Wal-Mart and its Urban Expansion Strategy

Institutional Affiliation
Wal-Mart and its Urban Expansion Strategy
In its attempt to open stores in Chicago, Wal-Mart has faced a number of
challenges including local protests, struggle, several frustrations, as
well as a living wage regulation (Marks, 2005). However, this does not
mean that the retail store should give up entering Chicago. No matter
how in the long run, Wal-Mart will open stores in the city.
After the submission of zoning applications in 2004 by Wal-Mart to set
up stores in Chicago, authorization was given though after the highly
controversial City Council and Zoning Board meetings Marks, A. (2005).
The contentious approval was followed by an attempt to endorse a living
wage regulation in addition to offering health benefits. Although the
City Council passed the living wage regulation, the same roused an
intense debate resulting to the initial Mayoral veto in seventeen years
(Elliot & Barbaro, 2006).
In 2006, the Chicago Federation of Labor set a living wage regulation
that required Wal-Mart to pay 9.25 dollars per hour plus 1.50 dollars as
benefits. The living wage was projected to amplify to ten dollars per
hour in 2010, a move that was rejected by the company. If Chicago settle
on allowing Wal-Mart set stores, a guarantee of better paying jobs as
well as health benefits must be provided (Weinswig & Tang, 2006).
The new lobby efforts by Walmart was countered by over dozen labor
unions and black churches by creationg a Good Jobs Chicago group to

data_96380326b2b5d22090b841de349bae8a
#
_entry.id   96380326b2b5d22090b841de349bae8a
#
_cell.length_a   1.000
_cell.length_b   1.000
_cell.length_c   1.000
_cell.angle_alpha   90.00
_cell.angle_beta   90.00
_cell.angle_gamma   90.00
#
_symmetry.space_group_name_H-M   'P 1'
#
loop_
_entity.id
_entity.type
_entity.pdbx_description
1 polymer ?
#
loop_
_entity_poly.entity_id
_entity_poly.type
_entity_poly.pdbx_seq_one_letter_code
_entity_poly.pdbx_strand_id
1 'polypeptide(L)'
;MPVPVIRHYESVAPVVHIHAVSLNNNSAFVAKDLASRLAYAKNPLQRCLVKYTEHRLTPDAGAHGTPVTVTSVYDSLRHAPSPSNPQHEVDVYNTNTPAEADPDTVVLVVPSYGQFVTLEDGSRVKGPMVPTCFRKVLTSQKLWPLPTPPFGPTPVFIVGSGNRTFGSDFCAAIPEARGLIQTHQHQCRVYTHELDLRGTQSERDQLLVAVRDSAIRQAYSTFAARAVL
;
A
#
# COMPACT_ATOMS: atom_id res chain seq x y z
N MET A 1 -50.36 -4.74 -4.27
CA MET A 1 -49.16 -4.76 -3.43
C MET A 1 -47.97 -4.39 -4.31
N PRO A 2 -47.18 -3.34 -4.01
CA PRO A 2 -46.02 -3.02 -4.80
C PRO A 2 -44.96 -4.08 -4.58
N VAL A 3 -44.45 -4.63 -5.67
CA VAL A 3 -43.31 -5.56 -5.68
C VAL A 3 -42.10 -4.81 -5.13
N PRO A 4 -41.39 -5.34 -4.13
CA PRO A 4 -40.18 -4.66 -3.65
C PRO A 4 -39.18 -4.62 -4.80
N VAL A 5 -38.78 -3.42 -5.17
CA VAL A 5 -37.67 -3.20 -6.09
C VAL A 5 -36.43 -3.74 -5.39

fight the poor treatment of employees in Chicago. The group placed
billboards across the wards in Chicago demanding that large retailers
such as the Walmart provide good quality jobs with better wages, as well
as an affordable health care (Weinswig & Tang, 2006).
Owing to these challenges, it is true to say that for Wal-Mart to enter
into the Chicago market it has to agree to the demands of the Chicago
Federation of Labor. This is evidenced by the fact that, the company has
used every measure to establish stores in the city but they have not
been fruitful. Agreeing to these demands also implies that the company
will build a majority in the city council a move that is very important
for its growth (Weinswig & Tang, 2006). Wal-Mart should also avoid
using unworthy methods such as giving money to individuals to gain their
support. If Wal-Mart really desires to enter into Chicago, it must agree
to the Employee Free Choice.
Ever since its efforts to operate new stores in Chicago and Los Angeles
were rejected, the retailer came up with some strategies to ensure it
survives this. To begin with, it created a regional management
structure, as well as hired native political consultants to work in
collaboration with its department for real estates. Secondly, it
introduced community action networks – an online activity for the
native groups and individuals ready to speak for the proposed new stores
(Elliot & Barbaro, 2006). Besides, Walmart should adopt a more
political based strategy to its charitable giving. Evidently, this was
only focused to the existing stores. The Walmart Foundation funding
will be responsible for funding the charities in Chicago.
Lastly, the company should give in to the demands of the demands of the
Chicago Federation of Labour (Elliot & Barbaro, 2006). The retailer
should offer adequate health services and high quality jobs with good
wages to its employees.
Marks, A. (2005). Wal-Mart’s Next Battle: In the Big Apple, Christian
Science Monitor
Elliot, S. & Barbaro, M. (2006). Wal-Mart on the Hunt for an Extreme
Makeover, New York Times
Weinswig, D. & Tang, C. (2006). Equity Research: Wal-Mart Stores, Inc.
Citigroup Global Markets